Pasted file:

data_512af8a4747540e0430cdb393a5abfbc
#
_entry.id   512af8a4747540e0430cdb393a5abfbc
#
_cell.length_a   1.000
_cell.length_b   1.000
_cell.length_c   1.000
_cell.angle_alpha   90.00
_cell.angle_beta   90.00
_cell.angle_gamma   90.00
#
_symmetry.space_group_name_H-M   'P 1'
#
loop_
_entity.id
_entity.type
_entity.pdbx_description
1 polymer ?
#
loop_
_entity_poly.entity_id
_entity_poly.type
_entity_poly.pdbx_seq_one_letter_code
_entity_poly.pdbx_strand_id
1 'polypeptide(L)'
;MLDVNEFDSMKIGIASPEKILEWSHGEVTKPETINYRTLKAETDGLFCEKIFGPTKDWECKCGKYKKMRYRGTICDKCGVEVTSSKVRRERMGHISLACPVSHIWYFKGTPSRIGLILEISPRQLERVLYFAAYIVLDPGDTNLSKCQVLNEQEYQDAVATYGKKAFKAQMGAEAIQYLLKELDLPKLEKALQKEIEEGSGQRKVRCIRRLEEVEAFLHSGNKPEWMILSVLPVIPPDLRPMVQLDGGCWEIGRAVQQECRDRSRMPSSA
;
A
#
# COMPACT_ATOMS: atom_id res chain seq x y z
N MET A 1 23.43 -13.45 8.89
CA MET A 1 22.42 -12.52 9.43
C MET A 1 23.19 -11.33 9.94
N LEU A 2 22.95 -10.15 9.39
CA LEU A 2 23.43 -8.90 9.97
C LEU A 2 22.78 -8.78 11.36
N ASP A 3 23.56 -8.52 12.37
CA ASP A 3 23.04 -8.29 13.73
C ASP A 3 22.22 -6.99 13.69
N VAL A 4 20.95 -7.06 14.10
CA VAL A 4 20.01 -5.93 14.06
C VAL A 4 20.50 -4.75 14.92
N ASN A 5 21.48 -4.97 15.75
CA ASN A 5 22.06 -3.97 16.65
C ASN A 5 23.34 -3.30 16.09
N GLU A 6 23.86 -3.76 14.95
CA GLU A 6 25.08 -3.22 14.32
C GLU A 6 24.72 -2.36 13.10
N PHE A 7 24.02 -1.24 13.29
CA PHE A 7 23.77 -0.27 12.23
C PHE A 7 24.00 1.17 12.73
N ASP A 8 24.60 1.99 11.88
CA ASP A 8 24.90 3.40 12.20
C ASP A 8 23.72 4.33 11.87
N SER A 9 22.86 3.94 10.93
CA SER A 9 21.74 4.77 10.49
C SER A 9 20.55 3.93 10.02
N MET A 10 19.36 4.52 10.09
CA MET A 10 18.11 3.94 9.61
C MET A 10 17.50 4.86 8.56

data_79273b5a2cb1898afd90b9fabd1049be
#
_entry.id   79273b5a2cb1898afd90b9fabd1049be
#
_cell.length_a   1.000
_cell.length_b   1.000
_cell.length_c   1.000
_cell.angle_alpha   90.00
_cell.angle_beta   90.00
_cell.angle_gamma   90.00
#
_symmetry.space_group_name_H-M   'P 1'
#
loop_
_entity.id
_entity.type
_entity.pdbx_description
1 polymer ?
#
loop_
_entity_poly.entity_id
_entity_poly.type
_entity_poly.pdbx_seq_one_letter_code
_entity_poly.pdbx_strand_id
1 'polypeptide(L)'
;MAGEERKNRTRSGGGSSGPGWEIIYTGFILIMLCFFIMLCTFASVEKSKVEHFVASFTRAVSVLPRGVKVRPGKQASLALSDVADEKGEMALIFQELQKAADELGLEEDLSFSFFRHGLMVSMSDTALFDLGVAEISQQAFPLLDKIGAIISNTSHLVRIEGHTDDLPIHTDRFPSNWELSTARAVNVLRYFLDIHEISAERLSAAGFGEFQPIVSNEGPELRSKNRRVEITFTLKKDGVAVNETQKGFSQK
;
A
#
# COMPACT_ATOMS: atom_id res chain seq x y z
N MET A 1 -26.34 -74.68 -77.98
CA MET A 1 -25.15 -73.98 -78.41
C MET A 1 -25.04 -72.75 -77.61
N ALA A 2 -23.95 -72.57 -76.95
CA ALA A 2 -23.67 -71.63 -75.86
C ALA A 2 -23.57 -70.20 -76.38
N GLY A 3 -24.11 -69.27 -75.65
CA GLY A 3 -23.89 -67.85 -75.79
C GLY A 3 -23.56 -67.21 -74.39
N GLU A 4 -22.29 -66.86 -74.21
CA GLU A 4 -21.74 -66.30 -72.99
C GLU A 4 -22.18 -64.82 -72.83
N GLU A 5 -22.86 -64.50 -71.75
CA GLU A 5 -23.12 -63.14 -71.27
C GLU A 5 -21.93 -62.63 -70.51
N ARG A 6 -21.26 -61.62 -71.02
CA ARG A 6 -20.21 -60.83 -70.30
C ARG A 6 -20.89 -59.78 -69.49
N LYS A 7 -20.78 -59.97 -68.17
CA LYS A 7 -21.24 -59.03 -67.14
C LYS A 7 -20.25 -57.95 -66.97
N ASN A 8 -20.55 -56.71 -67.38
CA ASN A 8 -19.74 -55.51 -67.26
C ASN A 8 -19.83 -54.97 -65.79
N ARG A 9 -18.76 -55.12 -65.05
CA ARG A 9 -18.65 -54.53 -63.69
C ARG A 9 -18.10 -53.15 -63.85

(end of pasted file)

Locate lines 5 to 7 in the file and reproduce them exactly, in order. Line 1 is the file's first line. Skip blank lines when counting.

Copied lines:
_cell.length_a   1.000
_cell.length_b   1.000
_cell.length_c   1.000